The Voice for South Asians affected by Family Violence | July 2022
Awaaz News & Updates
A Message from the Board
Hope you are all staying cool! The Awaaz team has been quite busy lately! Besides serving clients with diverse needs, we have been consistently researching new resources for them and connecting with agencies who can help us help them more effectively. As predicted by experts we have had more clients reach out to us this year than in the last two years of lockdowns and restrictions. We have realized that our suspicions were true. In the last two years many survivors had returned to their abusive homes in fear of the pandemic, especially those with children. In many cases perpetrators had taken advantage of their increased vulnerability and isolated them further. We are currently trying our best to address Domestic Violence ("DV") issues exacerbated by the pandemic.
We have also had couple of webinars and training sessions.
In the first one, legal experts, Crystal Chandler and Rebecca Perez from the Family Justice Center offered us valuable information about DV survivors’ rights, and various legal issues and resources pertaining to divorce and custody.
We also had an eye opening webinar on the Effects of DV on Children presented by Bianca Sapet of the P.E.A.C.E Initiative of San Antonio.
We are immensely grateful to our presenters for taking the time to inform and train us on such critical subjects. A special thanks to our adviser Jane Shafer for organizing these sessions.
In addition, Awaaz held and participated in various events.
We held an in-person information session for new volunteers in May where we made a presentation and were honored and humbled to hear the story of one of our clients.
A heartfelt thanks to the San Antonio Indian Nurses Association (SAINA) for inviting Awaaz to speak at their event on Human Trafficking and Intimate Partner Violence.
Bharti Patel from our Board represented us at the Texas Public Radio networking event held downtown.
Thanks to our grant writer on our Board of Directors, Jyotsna Sharma Srinivasan, Awaaz received a grant of $21,500 from the Texas Bar Foundation in May. This grant will enable us serve our clients more constructively.
As you might already know, we are a team of all volunteers and our services to our clients are free. Please come forward to help us help our community in whatever capacity you can.
The Awaaz Board
When Domestic Violence Leads to Death by Tapasi Misra
When this news broke, a friend called me and said “I knew there’s abuse amongst South Asians, but murder - why?” We are not privy to insider information but statistics tell us that a woman is gravely endangered when she leaves an abusive relationship. It is one of the primary reasons many women are too afraid to leave regardless of their educational, economic or ethnic backgrounds. Sania, reportedly popular and bright, managed to leave and resume her career and life, free of abuse and violence. But her light was extinguished by a person who, now unable to exert power and control on her life, felt entitled to end it. We as a society need to come together to find ways to protect brave women like Sania even after they have left a violent household. They might have asserted their basic human right to live a life with dignity and peace, but they are often powerless in the face of a determined predator with a gun. Women like Saina need more resources from society to help them live peaceful, independent and productive lives.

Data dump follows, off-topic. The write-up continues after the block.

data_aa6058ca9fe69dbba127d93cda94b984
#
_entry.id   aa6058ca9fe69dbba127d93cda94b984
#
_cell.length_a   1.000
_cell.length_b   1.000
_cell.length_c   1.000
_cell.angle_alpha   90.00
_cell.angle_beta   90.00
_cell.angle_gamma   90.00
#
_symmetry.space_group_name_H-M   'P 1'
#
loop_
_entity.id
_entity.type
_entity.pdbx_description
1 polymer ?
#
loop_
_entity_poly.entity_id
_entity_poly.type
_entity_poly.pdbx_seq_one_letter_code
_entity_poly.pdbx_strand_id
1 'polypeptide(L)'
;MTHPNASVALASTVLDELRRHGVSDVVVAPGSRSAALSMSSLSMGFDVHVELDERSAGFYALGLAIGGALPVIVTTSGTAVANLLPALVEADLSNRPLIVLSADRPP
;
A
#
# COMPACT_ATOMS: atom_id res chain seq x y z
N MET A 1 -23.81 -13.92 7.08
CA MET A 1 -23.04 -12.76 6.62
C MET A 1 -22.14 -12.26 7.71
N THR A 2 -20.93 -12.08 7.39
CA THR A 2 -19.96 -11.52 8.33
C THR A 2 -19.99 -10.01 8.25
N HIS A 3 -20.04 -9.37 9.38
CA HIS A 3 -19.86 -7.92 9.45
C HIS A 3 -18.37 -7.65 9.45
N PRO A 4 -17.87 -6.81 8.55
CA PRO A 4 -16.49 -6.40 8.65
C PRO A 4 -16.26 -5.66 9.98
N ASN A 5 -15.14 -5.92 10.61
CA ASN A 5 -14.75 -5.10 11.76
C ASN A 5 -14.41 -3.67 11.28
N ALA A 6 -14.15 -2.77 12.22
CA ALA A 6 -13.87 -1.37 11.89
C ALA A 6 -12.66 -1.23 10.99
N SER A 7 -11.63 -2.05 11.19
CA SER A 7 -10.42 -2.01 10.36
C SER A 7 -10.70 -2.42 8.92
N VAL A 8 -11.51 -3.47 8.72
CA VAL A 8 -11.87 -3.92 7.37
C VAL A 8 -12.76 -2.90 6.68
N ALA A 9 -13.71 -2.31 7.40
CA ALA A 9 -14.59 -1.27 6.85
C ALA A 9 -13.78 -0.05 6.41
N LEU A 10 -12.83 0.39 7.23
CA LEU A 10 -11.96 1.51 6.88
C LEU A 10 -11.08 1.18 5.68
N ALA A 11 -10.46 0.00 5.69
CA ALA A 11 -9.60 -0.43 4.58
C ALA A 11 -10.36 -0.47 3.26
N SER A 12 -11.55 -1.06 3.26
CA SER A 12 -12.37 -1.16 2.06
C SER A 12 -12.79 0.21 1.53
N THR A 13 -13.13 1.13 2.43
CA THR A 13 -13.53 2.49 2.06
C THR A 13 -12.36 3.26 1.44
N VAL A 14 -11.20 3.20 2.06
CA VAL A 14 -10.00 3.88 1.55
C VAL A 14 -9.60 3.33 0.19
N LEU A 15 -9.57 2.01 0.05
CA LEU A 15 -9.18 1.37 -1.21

For details on Sania Khan's story please refer to the Featured Article section.
Women Trapped in NRI Marriages by Jyotsna Sharma
An often heard story that is told among women is of an expat Indian man who returns to India to find a bride with help of family. He then goes back, while the wife languishes and remains in India, waiting, sometimes indefinitely, for a passport and visa to join her husband in a foreign country. Traditionally in India, a woman after marriage would live with her in-laws, even in her husband’s absence. It’s not always easy for the newly married woman adjusting to her adopted family, sometimes perfect strangers, especially if the household insists on molding her to fit age old concepts of gender roles. When she finally joins the husband in the foreign land, gets to the U.S., she often finds her husband preoccupied at work, struggling with new work and a social system. More often than not she finds him distant, negligent and demanding. Meanwhile, she navigates domesticity in a new culture, trying to please her husband and making excuses for his behavior. But if there is emotional or physical abuse, her problems escalate and she finds herself in a dangerous situation and isolated, with no recourse or help. Though women usually bear the burden of the housework, the benefits that a NRI man has of marrying an Indian woman is free domestic help that could be considered “modern slavery” or “modern trafficking”. The difficulties faced by the woman are the focus of an excellent article "Some Legal and Institutional Issues on Ensuring Protection of Women in the NRI Marriages" by Desai et al. (2022). It provides data from the Ministry of External Affairs and other sources on Indians living abroad and its efforts to help women. The authors also notes the difficulties women encounter in the Indian courts and how they need to work with international courts.
Want to be featured in the Awaaz Newsletter? Submit a short entry to firstname.lastname@example.org by the 10th of each month for the chance to be featured! Submissions can be kept anonymous upon request.
Georgia man traveled to Chicago and fatally shot ex-wife at Streeterville condo, then killed himself as cops arrived